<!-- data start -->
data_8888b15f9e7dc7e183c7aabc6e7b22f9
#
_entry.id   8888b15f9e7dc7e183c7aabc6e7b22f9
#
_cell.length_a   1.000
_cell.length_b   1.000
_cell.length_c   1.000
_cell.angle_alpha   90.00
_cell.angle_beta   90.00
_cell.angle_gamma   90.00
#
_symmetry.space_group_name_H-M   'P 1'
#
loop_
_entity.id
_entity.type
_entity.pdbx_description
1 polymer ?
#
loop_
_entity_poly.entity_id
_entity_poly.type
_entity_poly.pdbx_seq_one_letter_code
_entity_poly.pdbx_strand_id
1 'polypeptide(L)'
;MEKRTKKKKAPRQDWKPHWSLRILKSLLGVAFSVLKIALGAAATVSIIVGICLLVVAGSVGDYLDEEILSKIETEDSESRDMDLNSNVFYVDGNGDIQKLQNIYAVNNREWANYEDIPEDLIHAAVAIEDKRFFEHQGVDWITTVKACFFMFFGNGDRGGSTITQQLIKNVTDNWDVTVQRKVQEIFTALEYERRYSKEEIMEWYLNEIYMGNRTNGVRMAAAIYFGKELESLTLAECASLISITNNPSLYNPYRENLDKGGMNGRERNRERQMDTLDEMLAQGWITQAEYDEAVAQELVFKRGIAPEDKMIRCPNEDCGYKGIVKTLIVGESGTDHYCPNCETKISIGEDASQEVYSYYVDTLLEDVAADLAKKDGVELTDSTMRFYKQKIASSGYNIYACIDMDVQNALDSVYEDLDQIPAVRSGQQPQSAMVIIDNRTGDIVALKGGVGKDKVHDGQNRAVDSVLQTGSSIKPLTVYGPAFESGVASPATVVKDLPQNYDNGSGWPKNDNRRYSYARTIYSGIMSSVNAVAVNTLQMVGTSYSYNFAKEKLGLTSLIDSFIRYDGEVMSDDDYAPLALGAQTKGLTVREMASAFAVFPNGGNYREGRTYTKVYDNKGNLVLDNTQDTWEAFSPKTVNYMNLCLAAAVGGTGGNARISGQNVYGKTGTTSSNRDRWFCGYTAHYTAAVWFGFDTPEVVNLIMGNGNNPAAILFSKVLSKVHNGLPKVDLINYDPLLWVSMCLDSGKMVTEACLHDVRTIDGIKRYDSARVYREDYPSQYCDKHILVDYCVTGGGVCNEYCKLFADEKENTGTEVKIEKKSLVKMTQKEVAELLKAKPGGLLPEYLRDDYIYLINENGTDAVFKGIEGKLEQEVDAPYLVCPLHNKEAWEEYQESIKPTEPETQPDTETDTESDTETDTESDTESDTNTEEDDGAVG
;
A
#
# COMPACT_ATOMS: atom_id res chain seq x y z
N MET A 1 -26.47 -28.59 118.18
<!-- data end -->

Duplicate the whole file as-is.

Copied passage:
data_8888b15f9e7dc7e183c7aabc6e7b22f9
#
_entry.id   8888b15f9e7dc7e183c7aabc6e7b22f9
#
_cell.length_a   1.000
_cell.length_b   1.000
_cell.length_c   1.000
_cell.angle_alpha   90.00
_cell.angle_beta   90.00
_cell.angle_gamma   90.00
#
_symmetry.space_group_name_H-M   'P 1'
#
loop_
_entity.id
_entity.type
_entity.pdbx_description
1 polymer ?
#
loop_
_entity_poly.entity_id
_entity_poly.type
_entity_poly.pdbx_seq_one_letter_code
_entity_poly.pdbx_strand_id
1 'polypeptide(L)'
;MEKRTKKKKAPRQDWKPHWSLRILKSLLGVAFSVLKIALGAAATVSIIVGICLLVVAGSVGDYLDEEILSKIETEDSESRDMDLNSNVFYVDGNGDIQKLQNIYAVNNREWANYEDIPEDLIHAAVAIEDKRFFEHQGVDWITTVKACFFMFFGNGDRGGSTITQQLIKNVTDNWDVTVQRKVQEIFTALEYERRYSKEEIMEWYLNEIYMGNRTNGVRMAAAIYFGKELESLTLAECASLISITNNPSLYNPYRENLDKGGMNGRERNRERQMDTLDEMLAQGWITQAEYDEAVAQELVFKRGIAPEDKMIRCPNEDCGYKGIVKTLIVGESGTDHYCPNCETKISIGEDASQEVYSYYVDTLLEDVAADLAKKDGVELTDSTMRFYKQKIASSGYNIYACIDMDVQNALDSVYEDLDQIPAVRSGQQPQSAMVIIDNRTGDIVALKGGVGKDKVHDGQNRAVDSVLQTGSSIKPLTVYGPAFESGVASPATVVKDLPQNYDNGSGWPKNDNRRYSYARTIYSGIMSSVNAVAVNTLQMVGTSYSYNFAKEKLGLTSLIDSFIRYDGEVMSDDDYAPLALGAQTKGLTVREMASAFAVFPNGGNYREGRTYTKVYDNKGNLVLDNTQDTWEAFSPKTVNYMNLCLAAAVGGTGGNARISGQNVYGKTGTTSSNRDRWFCGYTAHYTAAVWFGFDTPEVVNLIMGNGNNPAAILFSKVLSKVHNGLPKVDLINYDPLLWVSMCLDSGKMVTEACLHDVRTIDGIKRYDSARVYREDYPSQYCDKHILVDYCVTGGGVCNEYCKLFADEKENTGTEVKIEKKSLVKMTQKEVAELLKAKPGGLLPEYLRDDYIYLINENGTDAVFKGIEGKLEQEVDAPYLVCPLHNKEAWEEYQESIKPTEPETQPDTETDTESDTETDTESDTESDTNTEEDDGAVG
;
A
#
# COMPACT_ATOMS: atom_id res chain seq x y z
N MET A 1 -26.47 -28.59 118.18